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  • GM Gabuzyan Hovhannes GM Gabuzyan Hovhannes

The Skewer tactic explained by a Grandmaster!

Everything about the skewer in chess: from what it is, how it works to how to get out of it, and more!

Tactics | 5 min read
The Skewer tactic explained by a Grandmaster!

We love skewers🙂– in chess and at our classic barbecue parties!

Wait, skewers in chess and barbecues? What’s the connection?

There is a lot actually. When I found out, I knew I had to share it.

So in this article, I’m not just going to cover everything around skewers, including:

  • What's a skewer in chess?
  • The types and practical examples
  • The difference between a skewer and a pin
  • How to get out of skewers?

Rather, I’m also going to give you a sneak peek of something we’re famous for (apart from chess courses, of course!).

Let’s go!

What’s a skewer in chess?

A skewer is a chess tactic that happens when the more valuable piece is attacked, and after moving it, a less valuable piece behind is left exposed.

Here’s an example:

A basic example on skewer

Look at the position above – White has a Bishop on c3.

It attacks the Black Queen (the more valuable piece) standing in front of the Rook(the less valuable one). This is a skewer.

White ends up winning material.

If you know what's a pin in chess, this may sound similar to you, but there is a difference which we will cover later.

Now since we’re talking about skewers, we can’t go without mentioning our barbecue parties🙂

You’ll soon see how it’s connected to the chess tactic.

ChessMood’s hidden talent

Have you ever cooked a barbecue?

At ChessMood, we’re slowly and steadily making a name for ourselves for serving the best barbecues.

Chessable co-founder David Kramaley at a barbecue party hosted by ChessMood team
Chessable co-founder, barbecue and our team on the right

And when it comes to preparing the barbecue, we stock the ingredients and call our IM master chef.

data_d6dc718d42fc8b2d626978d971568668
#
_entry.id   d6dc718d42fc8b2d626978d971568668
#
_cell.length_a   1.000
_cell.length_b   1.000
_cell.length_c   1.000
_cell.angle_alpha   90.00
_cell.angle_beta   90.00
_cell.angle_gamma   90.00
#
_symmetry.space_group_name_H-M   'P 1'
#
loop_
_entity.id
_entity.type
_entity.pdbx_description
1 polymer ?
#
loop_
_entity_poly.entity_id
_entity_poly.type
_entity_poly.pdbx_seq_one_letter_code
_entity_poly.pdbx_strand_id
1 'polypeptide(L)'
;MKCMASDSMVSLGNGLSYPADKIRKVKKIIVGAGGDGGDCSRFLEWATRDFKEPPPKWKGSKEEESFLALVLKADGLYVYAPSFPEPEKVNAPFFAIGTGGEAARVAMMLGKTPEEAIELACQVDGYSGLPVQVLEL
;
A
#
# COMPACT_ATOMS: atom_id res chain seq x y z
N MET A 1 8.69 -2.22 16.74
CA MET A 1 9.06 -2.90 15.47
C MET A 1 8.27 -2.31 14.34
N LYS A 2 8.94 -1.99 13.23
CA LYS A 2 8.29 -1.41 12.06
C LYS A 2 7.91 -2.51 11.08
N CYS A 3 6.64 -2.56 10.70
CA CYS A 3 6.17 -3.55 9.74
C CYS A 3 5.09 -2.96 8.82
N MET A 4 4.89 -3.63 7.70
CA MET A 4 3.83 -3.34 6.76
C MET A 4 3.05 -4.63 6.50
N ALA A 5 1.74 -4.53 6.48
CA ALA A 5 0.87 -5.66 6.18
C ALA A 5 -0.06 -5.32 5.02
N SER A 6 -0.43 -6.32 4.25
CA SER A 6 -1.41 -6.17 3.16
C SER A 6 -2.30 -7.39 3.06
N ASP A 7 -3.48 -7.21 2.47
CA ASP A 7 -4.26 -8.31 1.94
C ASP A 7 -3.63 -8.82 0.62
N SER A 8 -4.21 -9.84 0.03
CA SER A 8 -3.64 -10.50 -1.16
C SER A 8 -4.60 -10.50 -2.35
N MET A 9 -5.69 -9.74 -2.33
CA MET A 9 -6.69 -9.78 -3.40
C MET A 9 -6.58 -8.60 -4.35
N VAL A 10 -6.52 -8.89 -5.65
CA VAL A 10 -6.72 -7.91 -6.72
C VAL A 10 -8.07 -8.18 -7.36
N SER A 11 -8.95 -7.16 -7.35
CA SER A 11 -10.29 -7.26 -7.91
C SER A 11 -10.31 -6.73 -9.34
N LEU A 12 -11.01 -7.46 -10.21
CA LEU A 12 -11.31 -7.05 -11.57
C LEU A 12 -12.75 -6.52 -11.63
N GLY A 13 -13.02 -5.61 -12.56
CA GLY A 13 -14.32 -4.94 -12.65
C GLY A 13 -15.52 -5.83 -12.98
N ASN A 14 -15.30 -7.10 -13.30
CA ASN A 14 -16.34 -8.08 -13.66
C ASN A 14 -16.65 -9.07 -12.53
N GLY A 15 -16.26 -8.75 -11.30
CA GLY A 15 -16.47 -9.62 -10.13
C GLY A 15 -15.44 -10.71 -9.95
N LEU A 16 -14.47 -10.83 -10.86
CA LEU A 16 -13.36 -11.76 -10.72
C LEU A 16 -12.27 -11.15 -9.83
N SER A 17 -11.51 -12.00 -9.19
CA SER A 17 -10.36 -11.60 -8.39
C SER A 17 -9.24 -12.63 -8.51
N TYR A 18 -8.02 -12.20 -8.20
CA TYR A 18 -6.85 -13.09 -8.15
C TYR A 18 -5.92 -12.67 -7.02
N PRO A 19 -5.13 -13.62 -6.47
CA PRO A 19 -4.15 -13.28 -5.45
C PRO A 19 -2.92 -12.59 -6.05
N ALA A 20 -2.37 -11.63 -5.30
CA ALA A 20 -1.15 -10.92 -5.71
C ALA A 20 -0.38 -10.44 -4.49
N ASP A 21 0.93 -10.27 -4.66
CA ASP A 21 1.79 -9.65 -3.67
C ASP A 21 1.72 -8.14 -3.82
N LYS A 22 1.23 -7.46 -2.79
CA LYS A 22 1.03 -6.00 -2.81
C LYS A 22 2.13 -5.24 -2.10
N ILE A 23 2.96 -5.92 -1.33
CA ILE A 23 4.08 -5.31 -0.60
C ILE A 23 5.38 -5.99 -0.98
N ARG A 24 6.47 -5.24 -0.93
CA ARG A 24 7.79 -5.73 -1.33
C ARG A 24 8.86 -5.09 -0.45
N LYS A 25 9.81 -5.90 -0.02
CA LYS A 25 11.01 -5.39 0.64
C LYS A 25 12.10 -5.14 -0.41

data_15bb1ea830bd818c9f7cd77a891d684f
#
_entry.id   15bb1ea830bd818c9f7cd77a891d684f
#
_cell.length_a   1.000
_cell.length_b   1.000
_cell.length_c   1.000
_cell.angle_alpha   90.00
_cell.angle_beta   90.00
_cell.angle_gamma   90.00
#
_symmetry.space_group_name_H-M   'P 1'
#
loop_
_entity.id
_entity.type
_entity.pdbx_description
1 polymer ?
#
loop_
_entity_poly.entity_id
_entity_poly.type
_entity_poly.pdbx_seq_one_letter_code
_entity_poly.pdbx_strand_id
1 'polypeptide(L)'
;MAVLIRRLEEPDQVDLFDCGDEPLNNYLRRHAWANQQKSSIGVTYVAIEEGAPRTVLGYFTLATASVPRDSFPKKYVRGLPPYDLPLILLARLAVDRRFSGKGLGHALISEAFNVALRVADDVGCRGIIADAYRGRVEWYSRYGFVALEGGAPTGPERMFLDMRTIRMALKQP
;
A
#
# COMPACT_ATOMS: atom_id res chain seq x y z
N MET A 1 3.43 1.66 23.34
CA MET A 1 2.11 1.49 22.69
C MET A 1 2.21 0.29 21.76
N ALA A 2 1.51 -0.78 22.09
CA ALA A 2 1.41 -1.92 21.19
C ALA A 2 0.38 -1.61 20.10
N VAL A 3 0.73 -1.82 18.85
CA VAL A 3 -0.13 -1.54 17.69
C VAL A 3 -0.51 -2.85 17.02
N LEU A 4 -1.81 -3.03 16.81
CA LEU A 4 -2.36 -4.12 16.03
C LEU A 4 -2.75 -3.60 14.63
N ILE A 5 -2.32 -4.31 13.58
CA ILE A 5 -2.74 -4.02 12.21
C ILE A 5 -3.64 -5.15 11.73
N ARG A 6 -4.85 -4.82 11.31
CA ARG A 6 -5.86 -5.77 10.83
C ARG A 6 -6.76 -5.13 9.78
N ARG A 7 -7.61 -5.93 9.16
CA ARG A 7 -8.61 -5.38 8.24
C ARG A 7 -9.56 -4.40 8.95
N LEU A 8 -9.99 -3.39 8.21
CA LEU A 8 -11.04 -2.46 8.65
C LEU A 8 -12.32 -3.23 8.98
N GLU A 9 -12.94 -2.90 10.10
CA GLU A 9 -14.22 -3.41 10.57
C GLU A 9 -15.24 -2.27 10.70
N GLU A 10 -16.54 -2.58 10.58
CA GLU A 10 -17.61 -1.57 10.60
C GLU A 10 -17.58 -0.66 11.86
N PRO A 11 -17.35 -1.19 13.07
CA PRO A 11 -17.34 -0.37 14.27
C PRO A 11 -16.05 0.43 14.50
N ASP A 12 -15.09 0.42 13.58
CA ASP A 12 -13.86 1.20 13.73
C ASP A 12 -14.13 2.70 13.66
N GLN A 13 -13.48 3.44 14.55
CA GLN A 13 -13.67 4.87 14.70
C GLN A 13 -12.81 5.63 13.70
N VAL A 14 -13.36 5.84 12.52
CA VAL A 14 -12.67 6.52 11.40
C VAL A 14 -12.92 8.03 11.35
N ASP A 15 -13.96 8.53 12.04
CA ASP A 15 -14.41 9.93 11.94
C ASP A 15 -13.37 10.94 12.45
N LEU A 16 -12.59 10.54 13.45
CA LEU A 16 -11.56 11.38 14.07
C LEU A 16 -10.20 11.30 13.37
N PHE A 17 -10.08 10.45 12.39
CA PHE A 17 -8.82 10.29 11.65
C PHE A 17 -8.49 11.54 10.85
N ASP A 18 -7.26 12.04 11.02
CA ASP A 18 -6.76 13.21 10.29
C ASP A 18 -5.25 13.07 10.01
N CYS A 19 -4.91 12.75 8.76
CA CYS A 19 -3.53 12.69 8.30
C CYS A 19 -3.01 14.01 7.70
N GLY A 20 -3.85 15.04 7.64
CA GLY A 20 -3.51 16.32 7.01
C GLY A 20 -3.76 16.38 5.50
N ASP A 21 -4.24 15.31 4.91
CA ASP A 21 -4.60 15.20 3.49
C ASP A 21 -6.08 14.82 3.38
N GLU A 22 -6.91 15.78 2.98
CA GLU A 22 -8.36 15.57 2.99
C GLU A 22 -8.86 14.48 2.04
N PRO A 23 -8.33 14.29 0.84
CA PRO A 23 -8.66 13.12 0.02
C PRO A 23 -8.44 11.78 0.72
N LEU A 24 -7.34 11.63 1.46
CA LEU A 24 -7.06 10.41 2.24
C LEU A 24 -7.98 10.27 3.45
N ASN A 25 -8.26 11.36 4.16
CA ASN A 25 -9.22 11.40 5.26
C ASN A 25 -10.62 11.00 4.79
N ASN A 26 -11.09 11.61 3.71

He shows up like this…

Barbecue Grandmaster IM David Shahinyan
Barbecue Grandmaster IM David Shahinyan

…and gets ready to cook!

Coming back, what’s the connection between a skewer in barbecue and chess?

So if you look closely at the above picture, David holds a pan in his right hand and a stick in his left one.

That stick is known as a skewer.

The skewer in a barbecue is the thin rod used to hold together the meat pieces as you grill them over the barbecue just like you see below.

And just like a barbecue skewer pierces through meat, a chess skewer pierces through 2 chess pieces, with the more valuable piece standing in front, just like the position below.

Basics of skewer
The Bishop skewering the Black Queen and Rook

Now that you have a clear basic picture of what this tactic is, let’s dive deeper into the topic.

Types of skewers in chess

There are 2 types, pretty similar to pins.

1. Absolute skewer

In this type, the King is the piece that’s skewered (first in the line of attack), and moving it exposes the less valuable piece behind.

An example of an Absolute Skewer

As you can see, because the King is attacked first, Black is forced to get out of check. Hence this is a forcing type of this tactic.

2. Relative skewer

When any other piece apart from a King comes under the direct line of attack, it’s known as a relative skewer.

Like in the position below:

Relative skewer puzzle

Now, this tactic is very similar to that of the pin, but there’s a slight difference.